Gil Mansergh’s Cinema Toast
New Releases for 6/3/11
X-Men: First Class (PG-13)
Starring: James McAvoy, Michael Fassbender, Jennifer Lawrence, Rose Byrne, January Jones
Directed by: Matthew Vaughn
The “StarTrek” prequel showed it is not only possible to reprise a well -loved franchise by using intelligence and talent, but that with the aid of state-of-the-art FX, it can do it better. The original X-Men movie, which opened in 2000, was set in the “present day,” where the super-smart and telepathic Professor Xavier rides a wheelchair and his nemesis Magneto is a crotchety old man. So lets flash back to when Kennedy is in the White House, the world is focused on the Cuban Missile Crisis, and the young X-Man-to-be are just dazed and confused mutants striving to belong. Charles Xavier, an Oxford student sheltering a beautiful shape-shifting mutant named Raven, is recruited by the CIA to join forces with survivor of the Nazi death camps named Erik. Their goal is to thwart the evil genius of a former Nazi who is manipulating the USA and Russia into a nuclear war. Although talky sometimes, this works because of the talent both in front of and behind the camera. It even manages to survive the curse of having 6 writers!
3 and 1/2 pieces of refreshingly reinvigorated X-Men toast
Midnight In Paris (R)
Starring: Owen Wilson, Rachel McAdams, Kathy Bates, Adrian Brody
Directed by: Woody Allen
Reprising elements from his “Purple Rose of Cairo,” and “Bullets Over Broadway,” writer/director Woody Allen lets characters cross the line between what is real and what might have been. In this case, the hero is an American screenwriter who resides in Paris with his Southern California fiance and her parents. Fueled with an overwhelming desire to chuck everything and become an expat novelist in the mold of Hemingway or F. Scott Fitzgerald, he willingly boards an ancient limousine filled with costumed revelers, and finds himself in 1930‘s Paris where Gertrude Stein welcomes Picasso and Salvador Dali to her Salon.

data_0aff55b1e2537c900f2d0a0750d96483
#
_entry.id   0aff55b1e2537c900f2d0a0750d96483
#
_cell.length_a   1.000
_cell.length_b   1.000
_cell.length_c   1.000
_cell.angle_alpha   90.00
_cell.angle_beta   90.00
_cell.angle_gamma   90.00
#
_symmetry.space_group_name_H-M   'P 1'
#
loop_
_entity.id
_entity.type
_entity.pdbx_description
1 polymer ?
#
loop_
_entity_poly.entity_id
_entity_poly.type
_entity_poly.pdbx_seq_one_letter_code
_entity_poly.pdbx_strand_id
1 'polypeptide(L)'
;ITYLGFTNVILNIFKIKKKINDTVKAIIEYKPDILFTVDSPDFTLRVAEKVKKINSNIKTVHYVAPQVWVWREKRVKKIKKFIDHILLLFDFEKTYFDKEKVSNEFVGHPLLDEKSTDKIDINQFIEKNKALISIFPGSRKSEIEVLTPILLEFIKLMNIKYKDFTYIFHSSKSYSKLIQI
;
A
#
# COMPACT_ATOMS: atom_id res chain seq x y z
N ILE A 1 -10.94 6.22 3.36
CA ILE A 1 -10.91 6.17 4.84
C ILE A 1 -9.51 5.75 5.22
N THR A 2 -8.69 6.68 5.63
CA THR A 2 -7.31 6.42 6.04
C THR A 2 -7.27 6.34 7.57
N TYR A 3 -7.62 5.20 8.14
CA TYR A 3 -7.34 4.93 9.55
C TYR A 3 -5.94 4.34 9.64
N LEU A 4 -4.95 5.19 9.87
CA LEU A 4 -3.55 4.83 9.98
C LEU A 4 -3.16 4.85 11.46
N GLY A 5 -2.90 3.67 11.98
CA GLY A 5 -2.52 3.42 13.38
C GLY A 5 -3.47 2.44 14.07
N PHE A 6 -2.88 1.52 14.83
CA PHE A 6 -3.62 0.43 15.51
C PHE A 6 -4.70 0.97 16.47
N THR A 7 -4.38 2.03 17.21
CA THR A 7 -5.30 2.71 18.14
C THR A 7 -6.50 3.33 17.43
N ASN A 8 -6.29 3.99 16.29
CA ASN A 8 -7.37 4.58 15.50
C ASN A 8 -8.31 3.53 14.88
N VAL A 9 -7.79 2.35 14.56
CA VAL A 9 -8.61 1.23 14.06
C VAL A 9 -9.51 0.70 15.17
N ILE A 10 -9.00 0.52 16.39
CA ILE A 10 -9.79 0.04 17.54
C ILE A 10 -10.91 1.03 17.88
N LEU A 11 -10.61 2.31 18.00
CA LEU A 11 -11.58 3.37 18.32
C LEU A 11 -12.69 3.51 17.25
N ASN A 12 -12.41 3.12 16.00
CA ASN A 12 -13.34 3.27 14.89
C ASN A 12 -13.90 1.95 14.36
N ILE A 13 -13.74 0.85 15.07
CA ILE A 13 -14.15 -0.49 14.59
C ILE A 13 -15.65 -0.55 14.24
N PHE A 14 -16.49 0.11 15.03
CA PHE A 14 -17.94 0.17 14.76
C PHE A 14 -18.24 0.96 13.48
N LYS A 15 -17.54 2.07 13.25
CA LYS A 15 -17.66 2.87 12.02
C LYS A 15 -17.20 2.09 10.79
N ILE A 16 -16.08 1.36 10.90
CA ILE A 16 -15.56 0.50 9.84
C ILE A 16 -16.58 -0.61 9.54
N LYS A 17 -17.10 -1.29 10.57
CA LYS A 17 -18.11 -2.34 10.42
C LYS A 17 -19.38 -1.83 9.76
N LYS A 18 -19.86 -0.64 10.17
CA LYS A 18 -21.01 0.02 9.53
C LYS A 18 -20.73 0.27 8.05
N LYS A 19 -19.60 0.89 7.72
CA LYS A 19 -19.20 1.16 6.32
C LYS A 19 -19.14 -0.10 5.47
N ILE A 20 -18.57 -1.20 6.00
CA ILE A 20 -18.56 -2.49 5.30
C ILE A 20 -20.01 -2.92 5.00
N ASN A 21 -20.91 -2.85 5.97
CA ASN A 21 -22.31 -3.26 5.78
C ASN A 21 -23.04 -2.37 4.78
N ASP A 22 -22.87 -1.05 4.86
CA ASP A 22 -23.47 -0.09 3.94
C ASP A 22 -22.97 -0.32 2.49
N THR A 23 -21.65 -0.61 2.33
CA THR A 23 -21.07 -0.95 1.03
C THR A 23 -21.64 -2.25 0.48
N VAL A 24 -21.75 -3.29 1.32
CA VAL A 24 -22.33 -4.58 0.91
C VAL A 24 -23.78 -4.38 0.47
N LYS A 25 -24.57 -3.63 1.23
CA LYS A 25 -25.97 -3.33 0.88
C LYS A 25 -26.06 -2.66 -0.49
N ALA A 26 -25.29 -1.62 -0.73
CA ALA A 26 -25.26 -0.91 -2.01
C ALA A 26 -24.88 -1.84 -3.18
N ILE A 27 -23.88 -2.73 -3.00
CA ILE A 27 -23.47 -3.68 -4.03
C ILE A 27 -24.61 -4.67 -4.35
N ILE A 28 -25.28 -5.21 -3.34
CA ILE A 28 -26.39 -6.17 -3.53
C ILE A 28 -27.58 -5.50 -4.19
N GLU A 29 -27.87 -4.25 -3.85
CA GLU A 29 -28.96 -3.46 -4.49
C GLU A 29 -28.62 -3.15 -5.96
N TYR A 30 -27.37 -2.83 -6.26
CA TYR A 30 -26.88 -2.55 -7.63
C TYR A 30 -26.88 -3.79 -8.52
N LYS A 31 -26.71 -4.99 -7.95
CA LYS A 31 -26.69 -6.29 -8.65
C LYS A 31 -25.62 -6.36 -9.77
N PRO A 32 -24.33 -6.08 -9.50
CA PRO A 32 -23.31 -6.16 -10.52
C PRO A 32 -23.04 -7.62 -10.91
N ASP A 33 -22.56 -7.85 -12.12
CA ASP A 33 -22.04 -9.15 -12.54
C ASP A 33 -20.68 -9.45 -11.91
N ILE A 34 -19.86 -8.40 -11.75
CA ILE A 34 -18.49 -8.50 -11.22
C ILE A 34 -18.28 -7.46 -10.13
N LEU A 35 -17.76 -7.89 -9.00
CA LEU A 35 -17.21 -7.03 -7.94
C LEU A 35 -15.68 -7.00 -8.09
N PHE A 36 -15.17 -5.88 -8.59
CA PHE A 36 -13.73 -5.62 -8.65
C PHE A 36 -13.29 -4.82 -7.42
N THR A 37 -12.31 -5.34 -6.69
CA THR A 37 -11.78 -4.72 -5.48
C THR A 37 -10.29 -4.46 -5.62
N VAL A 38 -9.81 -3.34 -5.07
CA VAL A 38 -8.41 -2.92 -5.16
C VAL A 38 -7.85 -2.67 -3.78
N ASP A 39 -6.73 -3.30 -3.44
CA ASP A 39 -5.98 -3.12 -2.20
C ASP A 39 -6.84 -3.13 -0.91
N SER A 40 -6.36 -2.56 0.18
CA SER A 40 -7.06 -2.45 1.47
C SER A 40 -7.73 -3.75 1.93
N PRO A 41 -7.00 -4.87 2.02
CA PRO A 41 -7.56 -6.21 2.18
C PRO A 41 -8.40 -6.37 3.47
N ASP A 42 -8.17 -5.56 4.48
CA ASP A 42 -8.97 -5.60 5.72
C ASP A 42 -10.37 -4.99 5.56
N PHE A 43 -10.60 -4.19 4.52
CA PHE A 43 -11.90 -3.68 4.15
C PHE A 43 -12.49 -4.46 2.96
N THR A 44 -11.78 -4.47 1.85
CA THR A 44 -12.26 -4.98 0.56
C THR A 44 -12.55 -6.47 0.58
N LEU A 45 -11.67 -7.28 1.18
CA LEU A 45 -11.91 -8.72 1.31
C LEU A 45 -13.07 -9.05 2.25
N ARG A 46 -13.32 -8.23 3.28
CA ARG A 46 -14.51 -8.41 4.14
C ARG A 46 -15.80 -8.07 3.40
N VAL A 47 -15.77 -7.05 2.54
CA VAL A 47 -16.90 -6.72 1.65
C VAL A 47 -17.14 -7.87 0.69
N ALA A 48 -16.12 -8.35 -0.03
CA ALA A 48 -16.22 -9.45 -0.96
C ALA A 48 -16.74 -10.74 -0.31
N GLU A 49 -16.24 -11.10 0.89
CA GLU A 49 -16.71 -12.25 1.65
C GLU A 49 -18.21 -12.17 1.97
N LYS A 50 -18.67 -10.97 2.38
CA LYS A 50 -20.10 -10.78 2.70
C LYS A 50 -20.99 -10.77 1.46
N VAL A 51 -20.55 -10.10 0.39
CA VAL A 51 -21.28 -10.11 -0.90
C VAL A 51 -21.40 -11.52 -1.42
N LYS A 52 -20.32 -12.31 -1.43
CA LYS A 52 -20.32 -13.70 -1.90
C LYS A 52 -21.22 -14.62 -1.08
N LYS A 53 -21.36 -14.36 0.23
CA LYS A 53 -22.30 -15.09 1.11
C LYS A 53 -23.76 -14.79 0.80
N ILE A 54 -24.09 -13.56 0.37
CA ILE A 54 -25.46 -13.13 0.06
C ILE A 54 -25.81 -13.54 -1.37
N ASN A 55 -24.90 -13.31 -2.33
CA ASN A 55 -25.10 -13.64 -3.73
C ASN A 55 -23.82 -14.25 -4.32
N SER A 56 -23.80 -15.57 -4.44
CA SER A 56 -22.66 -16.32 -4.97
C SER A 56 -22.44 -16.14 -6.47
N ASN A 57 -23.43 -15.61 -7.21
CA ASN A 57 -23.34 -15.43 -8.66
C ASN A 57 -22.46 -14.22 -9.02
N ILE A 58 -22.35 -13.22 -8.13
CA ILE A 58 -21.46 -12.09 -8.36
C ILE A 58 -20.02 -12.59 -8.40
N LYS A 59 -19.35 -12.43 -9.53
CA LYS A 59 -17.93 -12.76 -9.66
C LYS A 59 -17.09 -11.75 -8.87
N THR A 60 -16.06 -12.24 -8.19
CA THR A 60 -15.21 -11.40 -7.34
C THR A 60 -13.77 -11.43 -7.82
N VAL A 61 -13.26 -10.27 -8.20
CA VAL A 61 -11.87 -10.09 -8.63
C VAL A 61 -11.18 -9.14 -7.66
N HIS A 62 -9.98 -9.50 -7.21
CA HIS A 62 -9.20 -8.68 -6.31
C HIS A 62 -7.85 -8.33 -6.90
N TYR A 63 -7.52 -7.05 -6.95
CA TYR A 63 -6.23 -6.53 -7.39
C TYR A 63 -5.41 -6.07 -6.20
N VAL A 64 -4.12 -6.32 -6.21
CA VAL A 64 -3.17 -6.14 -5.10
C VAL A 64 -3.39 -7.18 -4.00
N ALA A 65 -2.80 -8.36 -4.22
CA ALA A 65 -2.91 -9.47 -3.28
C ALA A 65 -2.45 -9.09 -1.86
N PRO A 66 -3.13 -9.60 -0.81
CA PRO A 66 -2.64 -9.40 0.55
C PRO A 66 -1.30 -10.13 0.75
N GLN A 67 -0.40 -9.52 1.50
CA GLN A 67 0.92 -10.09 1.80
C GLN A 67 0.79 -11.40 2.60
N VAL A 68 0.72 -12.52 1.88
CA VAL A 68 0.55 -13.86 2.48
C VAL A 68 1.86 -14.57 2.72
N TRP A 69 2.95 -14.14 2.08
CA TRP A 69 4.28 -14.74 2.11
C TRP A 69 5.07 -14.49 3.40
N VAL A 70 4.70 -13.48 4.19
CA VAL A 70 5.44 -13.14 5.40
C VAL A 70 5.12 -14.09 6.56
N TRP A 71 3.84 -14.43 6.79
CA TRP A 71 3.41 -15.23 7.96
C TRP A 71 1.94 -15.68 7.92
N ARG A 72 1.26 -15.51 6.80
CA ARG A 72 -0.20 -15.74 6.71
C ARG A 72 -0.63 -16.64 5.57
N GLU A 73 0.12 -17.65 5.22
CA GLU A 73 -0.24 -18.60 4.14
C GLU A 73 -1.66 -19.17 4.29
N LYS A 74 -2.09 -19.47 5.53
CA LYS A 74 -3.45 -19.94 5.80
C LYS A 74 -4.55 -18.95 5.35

3 and 1/2 pieces of Woody Allen still has it toast
Starring: Hiam Abbass, Frieda Pinto, Willem Dafoe, Stella Schnabel
Directed by: Julian Schnabel
There is a lot of politics involved with this film. Ostensibly, it is the story of a school for Palestinian orphans in Israel. Founded after the 1948 Arab-Israeli War, we come to know some of girls, especially Miral, a passionate Muslim teenager who rebels against her father’s pacifism. Frequently harassed and humiliated by the Israeli police, she is easily recruited as a terrorist by a handsome and caring PLO officer. With the autobographical book and screenplay written by the director’s live-in girlfriend (a political commentator on Italian TV), and starring Frida Pinto, the Mombai-born Catholic girl who played the Indian beauty in “Slumdog Millionaire,” the director can’t decide if he’s making a documentary, a soap-opera, or a polemic against Israel’s intransigence regarding the Palestinians. It’s a mess.
1/2 piece of what was Schnabel trying to do? toast
NEW ON DVD
Starring: Javier Bardim
Directed by: Alejandro Gonzales Inarritu
When a hustler father discovers he only has a short time to live, he tries to rekindle communication with his estranged children and ex-wife. Unlike “Everybody’s Fine,” a similarly themed Italian film starring Marcello Mastroianni, this lacks warmth and humor and instead wallows in guilt, self-importance, and depression.
1 and 1/2 pieces of why did this get nominated for an Oscar? toast
Drive Angry 3D (R)
Starring: Nicolas Cage, William Fitchner, Amber Hurd, Billy Burke, David Morse
Directed by: Patrick Lussier
Breaking out of Hell, a 3-time-loser named Milton teams up with a sexy waitress and steals her boyfriend’s muscle car to track down the evil cult leader who will sacrifice Milton’s infant grandchild as a means to release Hell on Earth. Unavailable for preview by critics, it turned out to be just as bad as it sounds.
1/2 piece of Nic Cage toast